Steve Lacy: Apollo XXI Album Review

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By Keller Bradberry
Music Journalist

Steve Lacy, 21-year-old Compton native, makes soft-funk with great attention to song-building and guitar-playing. He began making his music via mobile device. He first worked with an alt-funk group, The Internet, as a guitarist and producer on their third studio album Ego Death; two tracks from the EP were made from Lacy’s iPhone, one being “Palace/Curse,” earning the group a Grammy nomination while he was still in highschool.

Lacy has since collaborated with artists such as Kali Uchis, Kendrick Lamar, Vampire Weekend and Tyler, the Creator. One single of his well-received debut EP Steve Lacy’s Demos, “Dark Red,” was also (impressively) recorded and produced entirely on his iPhone. His hypnotic guitar playing coincides wholly with his layered vocals and intimate lyricism as he sings the imploring leading line: “Something bad is ‘bout to happen to me.” Lacy’s casual confidence and intuition in guitar and production in these 13 minutes of demos makes a strong impression as a musician.

However, Lacy’s got a new batch of funky-sexy songs on Apollo XXI, his most thematically driven and produced project yet. It’s unique because it’s his longest work to date, and it mostly saw the use of equipment other than just an iPhone and a mic stopper. On Apollo XXI, he strums from style to style between tracks and confidently delivers some of the most unassuming, yet grandiose, melodies. 

A significant track from the album is “Like Me” featuring Daisy Hamel-Buffa, an anthem of the accompanying anxieties of embracing his identity as he sings: “How many work on self-acceptance like me? How many others not gon’ tell their family? How many scared to lose their friends like me?”

Hamel-Buffa also reflects upon her sexual identity: “I used to want to be normal, I used to lay out the labels and pray that one of them stuck.” The song is triumphant and catchy until the switch at 5:20, where he then sings of his isolation in the journey of coming into himself. He reflects: “I cried to my window. No one heard my pain, just my window.” As consistent as this song building is with the rest of the album, it contains perhaps the strongest message of Apollo XXI; “I only feel energy, I see no gender.”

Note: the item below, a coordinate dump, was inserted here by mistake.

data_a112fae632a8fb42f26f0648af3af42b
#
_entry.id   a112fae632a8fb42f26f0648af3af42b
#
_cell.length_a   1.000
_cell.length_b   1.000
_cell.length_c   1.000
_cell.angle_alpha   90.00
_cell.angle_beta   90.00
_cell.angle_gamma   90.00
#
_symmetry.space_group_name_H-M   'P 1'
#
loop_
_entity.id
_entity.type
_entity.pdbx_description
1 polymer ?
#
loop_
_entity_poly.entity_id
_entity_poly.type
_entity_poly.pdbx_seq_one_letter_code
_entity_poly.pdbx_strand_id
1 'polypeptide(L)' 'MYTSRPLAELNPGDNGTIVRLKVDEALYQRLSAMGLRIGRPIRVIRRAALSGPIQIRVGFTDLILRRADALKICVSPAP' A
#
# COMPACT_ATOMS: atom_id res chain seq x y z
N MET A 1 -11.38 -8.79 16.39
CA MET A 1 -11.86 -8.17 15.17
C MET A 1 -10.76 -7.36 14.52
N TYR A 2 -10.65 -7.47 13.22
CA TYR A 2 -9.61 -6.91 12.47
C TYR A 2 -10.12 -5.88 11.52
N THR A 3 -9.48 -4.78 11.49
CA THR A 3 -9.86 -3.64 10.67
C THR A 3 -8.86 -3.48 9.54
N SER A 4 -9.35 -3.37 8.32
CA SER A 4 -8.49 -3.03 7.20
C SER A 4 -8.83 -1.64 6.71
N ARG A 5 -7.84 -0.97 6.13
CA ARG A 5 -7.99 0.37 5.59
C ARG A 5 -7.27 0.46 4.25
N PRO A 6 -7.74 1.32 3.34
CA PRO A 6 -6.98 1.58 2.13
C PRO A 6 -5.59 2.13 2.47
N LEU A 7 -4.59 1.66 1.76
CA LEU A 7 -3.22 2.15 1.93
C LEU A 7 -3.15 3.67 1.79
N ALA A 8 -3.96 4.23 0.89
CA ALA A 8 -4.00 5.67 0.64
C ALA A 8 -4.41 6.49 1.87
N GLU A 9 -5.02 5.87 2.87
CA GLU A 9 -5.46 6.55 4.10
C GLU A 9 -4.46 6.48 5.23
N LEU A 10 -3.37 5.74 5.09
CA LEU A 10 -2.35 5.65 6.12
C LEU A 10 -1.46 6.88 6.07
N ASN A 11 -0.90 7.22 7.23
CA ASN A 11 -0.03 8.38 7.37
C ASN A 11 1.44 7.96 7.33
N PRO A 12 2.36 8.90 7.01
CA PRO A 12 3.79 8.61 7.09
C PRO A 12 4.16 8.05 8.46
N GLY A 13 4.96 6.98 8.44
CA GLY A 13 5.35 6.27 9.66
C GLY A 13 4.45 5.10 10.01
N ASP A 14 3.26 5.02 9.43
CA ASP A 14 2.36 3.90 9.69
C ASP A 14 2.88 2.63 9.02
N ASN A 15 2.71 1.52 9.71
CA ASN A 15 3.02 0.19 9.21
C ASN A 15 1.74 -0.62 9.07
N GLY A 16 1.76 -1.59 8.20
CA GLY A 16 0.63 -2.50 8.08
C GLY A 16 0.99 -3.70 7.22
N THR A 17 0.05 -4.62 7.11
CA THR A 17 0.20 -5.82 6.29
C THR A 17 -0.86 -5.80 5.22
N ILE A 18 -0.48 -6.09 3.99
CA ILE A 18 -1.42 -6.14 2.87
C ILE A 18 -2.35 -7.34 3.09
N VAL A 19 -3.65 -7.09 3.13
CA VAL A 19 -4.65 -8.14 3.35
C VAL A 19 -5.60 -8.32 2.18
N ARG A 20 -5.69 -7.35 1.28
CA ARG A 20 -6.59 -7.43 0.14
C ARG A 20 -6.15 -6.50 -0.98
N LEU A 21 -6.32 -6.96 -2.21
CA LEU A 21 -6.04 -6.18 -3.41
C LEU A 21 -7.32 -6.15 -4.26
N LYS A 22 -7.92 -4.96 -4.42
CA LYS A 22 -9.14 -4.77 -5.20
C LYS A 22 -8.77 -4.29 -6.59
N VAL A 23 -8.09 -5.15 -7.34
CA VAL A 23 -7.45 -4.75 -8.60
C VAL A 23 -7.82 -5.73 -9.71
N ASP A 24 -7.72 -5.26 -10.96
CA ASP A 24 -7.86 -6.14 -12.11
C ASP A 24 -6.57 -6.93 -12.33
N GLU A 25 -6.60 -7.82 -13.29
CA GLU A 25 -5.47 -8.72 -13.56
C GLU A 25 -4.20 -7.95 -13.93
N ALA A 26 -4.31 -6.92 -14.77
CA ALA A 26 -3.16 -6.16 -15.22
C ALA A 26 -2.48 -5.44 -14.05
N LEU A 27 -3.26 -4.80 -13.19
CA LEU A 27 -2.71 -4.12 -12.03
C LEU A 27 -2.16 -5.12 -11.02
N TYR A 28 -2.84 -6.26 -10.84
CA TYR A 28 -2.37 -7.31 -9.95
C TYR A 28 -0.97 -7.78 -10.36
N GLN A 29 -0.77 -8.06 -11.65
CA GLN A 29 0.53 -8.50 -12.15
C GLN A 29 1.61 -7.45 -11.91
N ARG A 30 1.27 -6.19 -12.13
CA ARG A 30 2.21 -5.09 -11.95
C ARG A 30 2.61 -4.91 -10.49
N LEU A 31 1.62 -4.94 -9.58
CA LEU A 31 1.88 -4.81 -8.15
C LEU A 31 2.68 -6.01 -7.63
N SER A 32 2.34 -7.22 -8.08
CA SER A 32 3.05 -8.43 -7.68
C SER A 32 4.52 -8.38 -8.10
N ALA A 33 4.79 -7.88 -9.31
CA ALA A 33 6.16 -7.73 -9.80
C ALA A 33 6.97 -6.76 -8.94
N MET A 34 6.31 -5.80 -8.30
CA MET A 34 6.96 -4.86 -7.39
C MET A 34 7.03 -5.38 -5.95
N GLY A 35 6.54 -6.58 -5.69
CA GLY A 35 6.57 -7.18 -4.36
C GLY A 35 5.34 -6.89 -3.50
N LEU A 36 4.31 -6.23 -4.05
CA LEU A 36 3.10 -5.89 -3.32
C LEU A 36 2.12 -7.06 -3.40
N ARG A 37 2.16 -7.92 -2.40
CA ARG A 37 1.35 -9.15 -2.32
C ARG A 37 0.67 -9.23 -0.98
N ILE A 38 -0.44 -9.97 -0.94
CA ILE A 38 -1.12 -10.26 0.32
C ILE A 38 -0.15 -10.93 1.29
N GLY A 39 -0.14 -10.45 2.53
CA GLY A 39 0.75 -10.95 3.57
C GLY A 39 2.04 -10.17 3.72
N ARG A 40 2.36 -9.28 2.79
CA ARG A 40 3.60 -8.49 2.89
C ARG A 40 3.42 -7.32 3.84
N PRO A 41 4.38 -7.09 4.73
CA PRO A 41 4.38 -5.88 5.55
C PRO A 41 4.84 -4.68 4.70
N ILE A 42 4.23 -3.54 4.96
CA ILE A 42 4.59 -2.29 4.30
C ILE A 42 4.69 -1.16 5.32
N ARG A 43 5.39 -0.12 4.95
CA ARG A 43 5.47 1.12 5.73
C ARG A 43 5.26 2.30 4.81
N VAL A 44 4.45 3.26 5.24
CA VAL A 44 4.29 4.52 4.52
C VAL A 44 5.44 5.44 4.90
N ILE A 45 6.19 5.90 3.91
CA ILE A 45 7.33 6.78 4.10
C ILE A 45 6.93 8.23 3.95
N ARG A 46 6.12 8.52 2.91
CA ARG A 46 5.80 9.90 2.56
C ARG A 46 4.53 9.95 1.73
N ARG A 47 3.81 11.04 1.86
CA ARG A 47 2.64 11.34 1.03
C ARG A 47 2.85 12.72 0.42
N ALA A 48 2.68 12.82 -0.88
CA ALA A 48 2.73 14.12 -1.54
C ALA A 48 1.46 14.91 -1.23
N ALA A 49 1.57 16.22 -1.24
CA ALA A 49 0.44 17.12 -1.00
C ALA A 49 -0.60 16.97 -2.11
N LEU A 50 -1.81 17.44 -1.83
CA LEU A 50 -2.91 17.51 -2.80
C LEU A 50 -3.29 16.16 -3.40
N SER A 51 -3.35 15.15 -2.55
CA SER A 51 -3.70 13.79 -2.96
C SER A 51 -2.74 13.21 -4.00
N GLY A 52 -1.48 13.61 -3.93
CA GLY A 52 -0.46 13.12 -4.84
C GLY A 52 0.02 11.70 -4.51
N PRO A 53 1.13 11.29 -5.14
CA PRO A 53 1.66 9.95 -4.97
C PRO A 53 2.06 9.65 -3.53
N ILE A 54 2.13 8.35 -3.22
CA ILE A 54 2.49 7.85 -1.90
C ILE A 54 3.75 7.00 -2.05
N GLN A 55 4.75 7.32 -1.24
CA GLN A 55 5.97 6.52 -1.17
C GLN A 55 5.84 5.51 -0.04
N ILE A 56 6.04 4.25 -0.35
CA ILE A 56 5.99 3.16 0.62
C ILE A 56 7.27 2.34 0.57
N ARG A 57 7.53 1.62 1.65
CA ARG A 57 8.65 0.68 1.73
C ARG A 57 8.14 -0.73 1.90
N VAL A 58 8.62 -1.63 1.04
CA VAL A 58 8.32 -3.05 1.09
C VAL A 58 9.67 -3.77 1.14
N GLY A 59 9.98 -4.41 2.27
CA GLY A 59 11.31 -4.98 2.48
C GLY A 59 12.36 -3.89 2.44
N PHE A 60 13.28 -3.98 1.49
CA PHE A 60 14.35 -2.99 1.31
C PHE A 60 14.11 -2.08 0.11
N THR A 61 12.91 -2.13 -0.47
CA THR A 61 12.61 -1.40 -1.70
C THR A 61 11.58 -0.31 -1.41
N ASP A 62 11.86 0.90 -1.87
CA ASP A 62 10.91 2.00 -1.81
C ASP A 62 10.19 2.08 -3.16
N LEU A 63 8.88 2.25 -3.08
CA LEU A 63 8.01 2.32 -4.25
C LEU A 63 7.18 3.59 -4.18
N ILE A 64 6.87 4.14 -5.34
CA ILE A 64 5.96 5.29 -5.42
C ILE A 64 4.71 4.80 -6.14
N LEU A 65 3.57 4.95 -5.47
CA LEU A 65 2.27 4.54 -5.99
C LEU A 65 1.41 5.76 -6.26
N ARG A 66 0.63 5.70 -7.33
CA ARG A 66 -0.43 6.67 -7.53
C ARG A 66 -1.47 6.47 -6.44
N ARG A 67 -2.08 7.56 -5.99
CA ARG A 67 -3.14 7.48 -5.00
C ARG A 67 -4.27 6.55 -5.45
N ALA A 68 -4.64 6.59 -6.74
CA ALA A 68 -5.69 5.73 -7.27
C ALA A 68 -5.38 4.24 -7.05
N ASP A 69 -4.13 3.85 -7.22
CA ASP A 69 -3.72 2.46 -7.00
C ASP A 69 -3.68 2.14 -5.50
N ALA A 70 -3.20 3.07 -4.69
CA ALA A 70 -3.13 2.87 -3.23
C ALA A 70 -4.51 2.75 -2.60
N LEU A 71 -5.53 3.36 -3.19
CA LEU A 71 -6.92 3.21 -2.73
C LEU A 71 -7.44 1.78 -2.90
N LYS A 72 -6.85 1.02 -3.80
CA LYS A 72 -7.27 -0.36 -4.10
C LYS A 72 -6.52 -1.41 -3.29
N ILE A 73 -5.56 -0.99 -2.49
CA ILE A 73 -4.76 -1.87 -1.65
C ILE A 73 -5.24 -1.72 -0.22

I’ve had “Love 2 Fast” on repeat since the release – it’s a departure from his soft-funk style into a slacker indie-rock ballad, with simple drums and a satisfying chord progression. Still, it seems distinctly Lacy, rather than an artist dabbling in and blending genres. The song is perhaps his greatest exhibition of guitar skills and vocal delivery as he passionately delivers another ear-catching opener: “Something in the wind outside today, and it ain’t cool. Got me thinking about how things decay, and about you.” This song isn’t the only one to showcase his unique voice; “Playground” is a joyous summer-vibed funk tune with confident falsetto.

Directly after the rockstar guitar solo at the end of “Love 2 Fast” comes a lovely acoustic duet titled “Amandla’s Interlude.” Amandla Stenberg is most notable for her role as Rue from “The Hunger Games”, but her violin performance in this low-stakes jam session in harmony with Lacy’s guitar makes this nonverbal track one of my favorite from the album. 

If that didn’t get you hooked, let the interlude play through to “N Side,” insecure yet erotic and sensual, the cheap drum machines and well-placed lead guitar give authenticity while he sings the prominent hook: “Tell me, is it inside?” The hook takes on a dual meaning for sexual interaction but also deep romantic attraction. Toward the end of the track he features a voicemail left by heart-throbbing Lacy; he says, “We’ve been crushing on each other for years…are there feelings for me inside of your heart? Let me know, bye.”  

Apollo XXI is really a joy to listen through: it’s hypnotic, personal and irresistibly funky to the ears. All the practice of playing guitar and pushing buttons on garage band have culminated into a polished yet rough-edged piece of work from one of the most promising and unique musicians of our generation. Apollo XXI represents Lacy’s realization of his rockstar ethos, embracing of his voice and honing of his natural talents.

Lacy is a rockstar, in the fullest modern sense of the word. It’s also notable that he’s young and confident, maybe even arrogant, but ultimately wise beyond his years. He knows he was made for this.

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